Research ArticleHeart Failure

Central-acting therapeutics alleviate respiratory weakness caused by heart failure–induced ventilatory overdrive

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Science Translational Medicine  17 May 2017:
Vol. 9, Issue 390, eaag1303
DOI: 10.1126/scitranslmed.aag1303

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A brainy treatment for heart failure

Respiratory difficulty and diaphragm weakness are known symptoms of heart failure, but they are usually attributed to pulmonary edema damaging the diaphragm through physical stress. Now, Foster et al. have determined that this is not the only contributing factor, using mouse models to demonstrate that diaphragm weakness develops even in heart failure without pulmonary edema. The authors linked this observation to changes in angiotensin II and β-adrenergic signaling, which result in centrally controlled ventilatory overdrive. As a result, the researchers found that drugs targeting β-adrenergic signaling were effective in preventing ventilatory overdrive and subsequent diaphragmatic injury but only if they penetrated the blood-brain barrier.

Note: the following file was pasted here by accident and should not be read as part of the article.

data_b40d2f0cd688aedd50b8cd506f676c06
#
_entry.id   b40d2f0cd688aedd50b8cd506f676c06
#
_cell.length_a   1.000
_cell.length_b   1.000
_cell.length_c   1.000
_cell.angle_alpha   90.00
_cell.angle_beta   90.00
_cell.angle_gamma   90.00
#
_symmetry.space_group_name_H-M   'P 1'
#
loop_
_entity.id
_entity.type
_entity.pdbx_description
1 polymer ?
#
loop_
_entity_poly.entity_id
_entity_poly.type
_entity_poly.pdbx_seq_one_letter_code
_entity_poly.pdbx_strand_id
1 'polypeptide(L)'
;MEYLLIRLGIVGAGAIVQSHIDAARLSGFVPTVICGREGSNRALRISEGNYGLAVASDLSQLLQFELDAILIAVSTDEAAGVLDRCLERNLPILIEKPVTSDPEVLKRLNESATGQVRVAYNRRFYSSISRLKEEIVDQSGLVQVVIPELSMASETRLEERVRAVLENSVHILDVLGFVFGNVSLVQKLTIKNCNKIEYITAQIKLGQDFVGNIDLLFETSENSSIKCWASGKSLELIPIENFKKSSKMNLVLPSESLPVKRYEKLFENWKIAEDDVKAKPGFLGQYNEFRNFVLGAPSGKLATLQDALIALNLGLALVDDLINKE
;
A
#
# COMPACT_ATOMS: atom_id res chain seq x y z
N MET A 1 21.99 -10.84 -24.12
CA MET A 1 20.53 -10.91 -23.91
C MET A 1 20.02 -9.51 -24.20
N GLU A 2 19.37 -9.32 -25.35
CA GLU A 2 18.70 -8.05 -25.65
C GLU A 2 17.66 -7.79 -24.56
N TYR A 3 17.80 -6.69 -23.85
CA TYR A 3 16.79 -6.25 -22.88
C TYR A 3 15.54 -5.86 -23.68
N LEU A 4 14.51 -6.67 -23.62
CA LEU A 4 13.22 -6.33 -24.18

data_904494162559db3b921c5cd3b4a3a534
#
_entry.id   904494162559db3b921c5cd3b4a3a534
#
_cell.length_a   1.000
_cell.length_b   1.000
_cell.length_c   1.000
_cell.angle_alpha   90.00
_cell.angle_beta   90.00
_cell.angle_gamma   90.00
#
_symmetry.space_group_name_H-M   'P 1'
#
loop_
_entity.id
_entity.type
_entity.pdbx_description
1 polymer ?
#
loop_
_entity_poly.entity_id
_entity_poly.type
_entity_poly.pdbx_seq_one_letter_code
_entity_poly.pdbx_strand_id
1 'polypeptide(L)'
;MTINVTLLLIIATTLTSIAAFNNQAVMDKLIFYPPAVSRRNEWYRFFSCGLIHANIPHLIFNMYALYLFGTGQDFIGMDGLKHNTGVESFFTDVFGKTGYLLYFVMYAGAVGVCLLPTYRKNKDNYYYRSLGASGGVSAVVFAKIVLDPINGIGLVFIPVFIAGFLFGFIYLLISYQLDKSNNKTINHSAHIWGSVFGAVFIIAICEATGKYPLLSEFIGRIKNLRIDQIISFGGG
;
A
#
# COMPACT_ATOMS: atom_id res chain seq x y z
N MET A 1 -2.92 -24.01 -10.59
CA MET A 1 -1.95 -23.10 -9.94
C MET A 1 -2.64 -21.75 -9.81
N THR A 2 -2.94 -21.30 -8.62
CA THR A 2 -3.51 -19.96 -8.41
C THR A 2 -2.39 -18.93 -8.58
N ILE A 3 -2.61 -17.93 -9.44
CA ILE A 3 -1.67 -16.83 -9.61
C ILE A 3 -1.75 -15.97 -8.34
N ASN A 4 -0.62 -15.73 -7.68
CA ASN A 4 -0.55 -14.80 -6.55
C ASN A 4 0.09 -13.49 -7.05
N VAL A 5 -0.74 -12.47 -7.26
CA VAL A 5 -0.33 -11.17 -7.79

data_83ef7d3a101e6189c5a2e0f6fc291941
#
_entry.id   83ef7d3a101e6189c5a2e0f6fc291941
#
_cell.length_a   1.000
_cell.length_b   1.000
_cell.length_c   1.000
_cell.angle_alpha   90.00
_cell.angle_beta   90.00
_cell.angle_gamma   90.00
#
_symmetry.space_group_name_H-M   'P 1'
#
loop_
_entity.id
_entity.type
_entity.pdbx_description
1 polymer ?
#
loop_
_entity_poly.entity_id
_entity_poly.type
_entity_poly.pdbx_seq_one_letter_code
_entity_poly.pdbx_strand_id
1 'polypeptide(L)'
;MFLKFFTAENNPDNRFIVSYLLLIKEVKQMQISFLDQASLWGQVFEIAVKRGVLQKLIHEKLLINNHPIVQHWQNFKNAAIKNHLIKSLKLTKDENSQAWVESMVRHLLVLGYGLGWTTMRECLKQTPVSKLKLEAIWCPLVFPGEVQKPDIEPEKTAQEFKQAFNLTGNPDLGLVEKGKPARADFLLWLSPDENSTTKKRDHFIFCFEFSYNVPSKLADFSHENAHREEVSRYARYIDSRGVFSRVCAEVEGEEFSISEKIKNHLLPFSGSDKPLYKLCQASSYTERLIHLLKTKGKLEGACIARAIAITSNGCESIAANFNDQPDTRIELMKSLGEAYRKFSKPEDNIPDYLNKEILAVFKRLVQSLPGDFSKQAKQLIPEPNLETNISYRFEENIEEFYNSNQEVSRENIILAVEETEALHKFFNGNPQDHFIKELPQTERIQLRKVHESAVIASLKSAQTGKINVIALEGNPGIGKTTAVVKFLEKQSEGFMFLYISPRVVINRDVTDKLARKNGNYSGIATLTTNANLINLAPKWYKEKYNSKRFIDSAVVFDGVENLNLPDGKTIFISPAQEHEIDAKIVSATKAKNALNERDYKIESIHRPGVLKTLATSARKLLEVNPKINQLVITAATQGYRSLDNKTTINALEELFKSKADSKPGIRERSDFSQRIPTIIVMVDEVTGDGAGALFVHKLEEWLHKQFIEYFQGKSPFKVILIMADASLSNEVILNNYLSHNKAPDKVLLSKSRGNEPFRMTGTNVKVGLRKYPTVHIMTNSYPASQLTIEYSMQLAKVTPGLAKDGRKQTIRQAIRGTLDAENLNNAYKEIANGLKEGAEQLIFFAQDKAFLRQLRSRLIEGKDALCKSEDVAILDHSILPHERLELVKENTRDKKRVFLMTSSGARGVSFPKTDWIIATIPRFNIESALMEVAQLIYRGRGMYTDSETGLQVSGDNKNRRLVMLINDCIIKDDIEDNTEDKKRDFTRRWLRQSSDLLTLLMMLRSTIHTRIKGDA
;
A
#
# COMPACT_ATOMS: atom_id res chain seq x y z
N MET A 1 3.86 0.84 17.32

Diaphragmatic weakness is a feature of heart failure (HF) associated with dyspnea and exertional fatigue. Most studies have focused on advanced stages of HF, leaving the cause unresolved. The long-standing theory is that pulmonary edema imposes a mechanical stress, resulting in diaphragmatic remodeling, but stable HF patients rarely exhibit pulmonary edema. We investigated how diaphragmatic weakness develops in two mouse models of pressure overload–induced HF. As in HF patients, both models had increased eupneic respiratory pressures and ventilatory drive. Despite the absence of pulmonary edema, diaphragmatic strength progressively declined during pressure overload; this decline correlated with a reduction in diaphragm cross-sectional area and preceded evidence of muscle weakness. We uncovered a functional codependence between angiotensin II and β-adrenergic (β-ADR) signaling, which increased ventilatory drive. Chronic overdrive was associated with increased PERK (double-stranded RNA–activated protein kinase R–like ER kinase) expression and phosphorylation of EIF2α (eukaryotic translation initiation factor 2α), which inhibits protein synthesis. Inhibition of β-ADR signaling after application of pressure overload normalized diaphragm strength, Perk expression, EIF2α phosphorylation, and diaphragmatic cross-sectional area. Only drugs that were able to penetrate the blood-brain barrier were effective in treating ventilatory overdrive and preventing diaphragmatic atrophy. These data provide insight into why similar drugs have different benefits on mortality and symptomatology, despite comparable cardiovascular effects.

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